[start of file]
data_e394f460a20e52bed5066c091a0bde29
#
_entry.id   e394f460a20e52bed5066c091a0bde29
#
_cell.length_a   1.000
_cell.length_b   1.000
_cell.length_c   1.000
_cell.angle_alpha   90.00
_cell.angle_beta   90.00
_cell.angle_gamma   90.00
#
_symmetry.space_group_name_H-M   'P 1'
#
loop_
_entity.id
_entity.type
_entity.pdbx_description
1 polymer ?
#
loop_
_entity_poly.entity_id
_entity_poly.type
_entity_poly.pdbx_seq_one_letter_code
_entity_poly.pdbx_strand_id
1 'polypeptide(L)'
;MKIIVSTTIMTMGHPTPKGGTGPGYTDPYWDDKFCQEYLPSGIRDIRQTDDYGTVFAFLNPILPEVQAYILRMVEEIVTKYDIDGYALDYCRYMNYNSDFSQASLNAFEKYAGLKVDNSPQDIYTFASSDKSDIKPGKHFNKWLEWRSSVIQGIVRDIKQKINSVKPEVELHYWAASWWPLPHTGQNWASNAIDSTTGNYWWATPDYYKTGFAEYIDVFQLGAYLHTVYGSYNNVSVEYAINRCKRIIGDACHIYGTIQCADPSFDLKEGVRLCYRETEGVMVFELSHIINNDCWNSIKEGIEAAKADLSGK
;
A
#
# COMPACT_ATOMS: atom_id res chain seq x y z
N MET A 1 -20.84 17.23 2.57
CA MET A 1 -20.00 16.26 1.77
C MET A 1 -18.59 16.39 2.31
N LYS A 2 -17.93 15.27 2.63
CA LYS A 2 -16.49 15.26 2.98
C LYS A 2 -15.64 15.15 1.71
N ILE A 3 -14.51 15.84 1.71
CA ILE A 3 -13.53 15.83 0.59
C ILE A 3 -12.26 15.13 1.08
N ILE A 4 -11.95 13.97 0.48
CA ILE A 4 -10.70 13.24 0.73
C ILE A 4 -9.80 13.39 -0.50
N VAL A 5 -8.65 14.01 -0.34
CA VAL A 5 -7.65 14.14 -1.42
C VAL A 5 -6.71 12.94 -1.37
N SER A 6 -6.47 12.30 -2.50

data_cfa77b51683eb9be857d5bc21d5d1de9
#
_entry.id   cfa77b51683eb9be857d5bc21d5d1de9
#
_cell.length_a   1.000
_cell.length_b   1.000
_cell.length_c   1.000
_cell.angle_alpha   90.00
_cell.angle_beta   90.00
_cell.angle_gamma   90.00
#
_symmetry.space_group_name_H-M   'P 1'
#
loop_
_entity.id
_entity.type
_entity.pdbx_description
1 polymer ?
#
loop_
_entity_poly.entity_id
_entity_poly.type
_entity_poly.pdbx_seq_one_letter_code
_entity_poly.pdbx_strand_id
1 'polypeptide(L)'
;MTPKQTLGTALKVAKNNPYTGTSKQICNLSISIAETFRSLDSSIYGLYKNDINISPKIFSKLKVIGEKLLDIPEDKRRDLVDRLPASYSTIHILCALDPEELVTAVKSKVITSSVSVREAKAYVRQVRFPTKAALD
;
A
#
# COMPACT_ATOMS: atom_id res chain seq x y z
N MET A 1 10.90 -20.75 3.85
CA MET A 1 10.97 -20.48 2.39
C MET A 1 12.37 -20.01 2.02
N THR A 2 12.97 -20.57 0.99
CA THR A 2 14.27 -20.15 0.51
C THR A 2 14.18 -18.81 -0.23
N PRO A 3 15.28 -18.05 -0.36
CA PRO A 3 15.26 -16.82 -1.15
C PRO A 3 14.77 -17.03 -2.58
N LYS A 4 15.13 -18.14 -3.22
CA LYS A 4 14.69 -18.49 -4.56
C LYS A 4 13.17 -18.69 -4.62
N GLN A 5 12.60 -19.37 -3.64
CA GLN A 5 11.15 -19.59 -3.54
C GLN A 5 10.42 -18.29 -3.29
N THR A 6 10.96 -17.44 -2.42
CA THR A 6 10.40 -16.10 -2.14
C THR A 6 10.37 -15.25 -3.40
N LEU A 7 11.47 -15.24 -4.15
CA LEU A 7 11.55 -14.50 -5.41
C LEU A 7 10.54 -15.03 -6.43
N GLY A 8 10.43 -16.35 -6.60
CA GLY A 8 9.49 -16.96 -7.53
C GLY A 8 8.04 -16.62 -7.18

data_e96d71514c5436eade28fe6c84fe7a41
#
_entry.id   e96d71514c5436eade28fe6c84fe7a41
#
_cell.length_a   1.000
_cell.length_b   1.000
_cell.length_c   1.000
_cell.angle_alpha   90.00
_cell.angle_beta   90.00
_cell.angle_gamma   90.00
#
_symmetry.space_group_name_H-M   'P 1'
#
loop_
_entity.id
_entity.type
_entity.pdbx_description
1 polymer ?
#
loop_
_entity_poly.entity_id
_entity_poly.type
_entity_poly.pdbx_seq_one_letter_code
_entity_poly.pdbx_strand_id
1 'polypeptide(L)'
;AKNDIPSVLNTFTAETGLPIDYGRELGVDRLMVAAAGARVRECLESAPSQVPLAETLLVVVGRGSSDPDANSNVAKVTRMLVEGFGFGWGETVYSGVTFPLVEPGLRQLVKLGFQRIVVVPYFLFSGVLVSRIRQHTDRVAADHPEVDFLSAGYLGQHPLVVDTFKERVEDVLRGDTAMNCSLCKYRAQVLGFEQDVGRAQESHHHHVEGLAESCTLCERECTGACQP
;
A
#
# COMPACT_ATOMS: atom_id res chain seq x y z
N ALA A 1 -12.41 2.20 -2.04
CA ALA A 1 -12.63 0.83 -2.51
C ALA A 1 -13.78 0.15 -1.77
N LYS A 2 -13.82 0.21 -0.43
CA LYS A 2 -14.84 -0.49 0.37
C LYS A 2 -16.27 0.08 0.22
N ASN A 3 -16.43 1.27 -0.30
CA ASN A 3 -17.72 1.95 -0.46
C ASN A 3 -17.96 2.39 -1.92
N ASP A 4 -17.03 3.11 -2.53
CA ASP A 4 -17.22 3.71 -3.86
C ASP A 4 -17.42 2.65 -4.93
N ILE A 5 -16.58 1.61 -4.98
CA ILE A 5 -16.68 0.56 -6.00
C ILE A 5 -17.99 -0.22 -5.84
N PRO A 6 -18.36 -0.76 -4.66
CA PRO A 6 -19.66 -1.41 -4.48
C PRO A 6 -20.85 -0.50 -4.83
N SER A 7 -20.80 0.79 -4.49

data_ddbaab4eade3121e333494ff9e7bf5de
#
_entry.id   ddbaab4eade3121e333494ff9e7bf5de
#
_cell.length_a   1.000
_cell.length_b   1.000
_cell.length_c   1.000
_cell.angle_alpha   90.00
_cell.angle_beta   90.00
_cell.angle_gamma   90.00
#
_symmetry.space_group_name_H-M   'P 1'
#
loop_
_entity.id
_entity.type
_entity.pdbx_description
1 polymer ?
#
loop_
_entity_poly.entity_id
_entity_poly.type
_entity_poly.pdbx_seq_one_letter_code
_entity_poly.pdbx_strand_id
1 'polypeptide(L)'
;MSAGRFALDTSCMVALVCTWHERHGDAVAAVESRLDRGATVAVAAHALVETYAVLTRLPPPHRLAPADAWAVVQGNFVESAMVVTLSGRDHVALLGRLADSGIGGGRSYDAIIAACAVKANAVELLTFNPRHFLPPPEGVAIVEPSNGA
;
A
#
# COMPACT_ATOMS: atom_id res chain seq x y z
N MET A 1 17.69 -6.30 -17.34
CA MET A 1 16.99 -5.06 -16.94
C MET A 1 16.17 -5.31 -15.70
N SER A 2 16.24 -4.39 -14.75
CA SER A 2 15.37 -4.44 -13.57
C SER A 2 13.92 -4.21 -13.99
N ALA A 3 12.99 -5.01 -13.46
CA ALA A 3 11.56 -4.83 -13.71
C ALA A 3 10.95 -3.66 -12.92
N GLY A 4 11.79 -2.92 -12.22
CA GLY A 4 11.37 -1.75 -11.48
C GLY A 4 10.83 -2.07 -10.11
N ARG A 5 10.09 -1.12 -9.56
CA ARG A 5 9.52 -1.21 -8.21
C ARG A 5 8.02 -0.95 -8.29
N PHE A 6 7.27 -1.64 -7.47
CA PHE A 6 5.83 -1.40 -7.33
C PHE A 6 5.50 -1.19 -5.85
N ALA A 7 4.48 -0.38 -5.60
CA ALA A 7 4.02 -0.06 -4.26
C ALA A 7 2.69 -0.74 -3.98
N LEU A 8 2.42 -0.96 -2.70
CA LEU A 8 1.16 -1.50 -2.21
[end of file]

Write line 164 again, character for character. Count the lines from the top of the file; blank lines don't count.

_entity.id